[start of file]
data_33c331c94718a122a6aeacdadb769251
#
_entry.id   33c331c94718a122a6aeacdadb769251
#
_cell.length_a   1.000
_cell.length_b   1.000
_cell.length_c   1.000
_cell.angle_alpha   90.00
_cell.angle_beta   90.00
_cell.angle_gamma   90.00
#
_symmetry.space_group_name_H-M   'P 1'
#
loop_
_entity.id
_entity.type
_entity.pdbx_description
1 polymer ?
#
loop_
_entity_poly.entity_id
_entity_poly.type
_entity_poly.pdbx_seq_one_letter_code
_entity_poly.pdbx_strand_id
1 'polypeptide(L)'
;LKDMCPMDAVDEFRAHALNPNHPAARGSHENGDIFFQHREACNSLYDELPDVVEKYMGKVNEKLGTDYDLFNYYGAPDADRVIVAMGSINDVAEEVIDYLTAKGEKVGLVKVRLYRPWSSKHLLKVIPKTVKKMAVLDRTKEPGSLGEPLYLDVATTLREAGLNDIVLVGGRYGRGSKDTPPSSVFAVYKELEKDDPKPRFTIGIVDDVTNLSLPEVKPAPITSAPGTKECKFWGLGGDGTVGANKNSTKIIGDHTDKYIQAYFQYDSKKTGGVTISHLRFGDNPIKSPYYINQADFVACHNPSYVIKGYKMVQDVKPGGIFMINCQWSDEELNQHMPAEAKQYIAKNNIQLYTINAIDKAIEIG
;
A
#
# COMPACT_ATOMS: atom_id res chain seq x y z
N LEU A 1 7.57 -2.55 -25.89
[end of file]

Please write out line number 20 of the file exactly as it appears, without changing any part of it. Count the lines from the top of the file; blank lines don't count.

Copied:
loop_